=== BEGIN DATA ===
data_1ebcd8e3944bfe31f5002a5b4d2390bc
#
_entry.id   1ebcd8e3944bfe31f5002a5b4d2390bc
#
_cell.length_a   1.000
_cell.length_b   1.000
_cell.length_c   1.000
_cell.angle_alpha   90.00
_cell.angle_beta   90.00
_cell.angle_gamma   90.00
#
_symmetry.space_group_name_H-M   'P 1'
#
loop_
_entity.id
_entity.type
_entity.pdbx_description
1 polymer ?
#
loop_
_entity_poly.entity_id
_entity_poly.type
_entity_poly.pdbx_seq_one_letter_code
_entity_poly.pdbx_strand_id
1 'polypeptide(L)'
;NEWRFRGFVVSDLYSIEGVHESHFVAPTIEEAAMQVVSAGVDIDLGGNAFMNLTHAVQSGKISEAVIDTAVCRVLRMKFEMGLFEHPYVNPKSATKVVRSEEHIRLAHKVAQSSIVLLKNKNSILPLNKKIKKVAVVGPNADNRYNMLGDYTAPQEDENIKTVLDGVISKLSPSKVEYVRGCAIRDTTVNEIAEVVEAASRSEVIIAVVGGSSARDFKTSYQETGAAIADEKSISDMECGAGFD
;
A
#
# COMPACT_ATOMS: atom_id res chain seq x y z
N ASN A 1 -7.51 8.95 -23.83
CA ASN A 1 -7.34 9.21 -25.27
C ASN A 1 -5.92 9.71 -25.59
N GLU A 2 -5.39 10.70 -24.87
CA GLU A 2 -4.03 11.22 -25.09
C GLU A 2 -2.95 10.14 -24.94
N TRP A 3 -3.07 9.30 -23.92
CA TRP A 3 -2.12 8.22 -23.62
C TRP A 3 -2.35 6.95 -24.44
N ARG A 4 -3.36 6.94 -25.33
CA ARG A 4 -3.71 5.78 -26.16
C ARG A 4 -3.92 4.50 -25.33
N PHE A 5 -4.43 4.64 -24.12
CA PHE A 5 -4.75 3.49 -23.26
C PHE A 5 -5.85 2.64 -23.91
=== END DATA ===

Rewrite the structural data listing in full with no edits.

data_1ebcd8e3944bfe31f5002a5b4d2390bc
#
_entry.id   1ebcd8e3944bfe31f5002a5b4d2390bc
#
_cell.length_a   1.000
_cell.length_b   1.000
_cell.length_c   1.000
_cell.angle_alpha   90.00
_cell.angle_beta   90.00
_cell.angle_gamma   90.00
#
_symmetry.space_group_name_H-M   'P 1'
#
loop_
_entity.id
_entity.type
_entity.pdbx_description
1 polymer ?
#
loop_
_entity_poly.entity_id
_entity_poly.type
_entity_poly.pdbx_seq_one_letter_code
_entity_poly.pdbx_strand_id
1 'polypeptide(L)'
;NEWRFRGFVVSDLYSIEGVHESHFVAPTIEEAAMQVVSAGVDIDLGGNAFMNLTHAVQSGKISEAVIDTAVCRVLRMKFEMGLFEHPYVNPKSATKVVRSEEHIRLAHKVAQSSIVLLKNKNSILPLNKKIKKVAVVGPNADNRYNMLGDYTAPQEDENIKTVLDGVISKLSPSKVEYVRGCAIRDTTVNEIAEVVEAASRSEVIIAVVGGSSARDFKTSYQETGAAIADEKSISDMECGAGFD
;
A
#
# COMPACT_ATOMS: atom_id res chain seq x y z
N ASN A 1 -7.51 8.95 -23.83
CA ASN A 1 -7.34 9.21 -25.27
C ASN A 1 -5.92 9.71 -25.59
N GLU A 2 -5.39 10.70 -24.87
CA GLU A 2 -4.03 11.22 -25.09
C GLU A 2 -2.95 10.14 -24.94
N TRP A 3 -3.07 9.30 -23.92
CA TRP A 3 -2.12 8.22 -23.62
C TRP A 3 -2.35 6.95 -24.44
N ARG A 4 -3.36 6.94 -25.33
CA ARG A 4 -3.71 5.78 -26.16
C ARG A 4 -3.92 4.50 -25.33
N PHE A 5 -4.43 4.64 -24.12
CA PHE A 5 -4.75 3.49 -23.26
C PHE A 5 -5.85 2.64 -23.91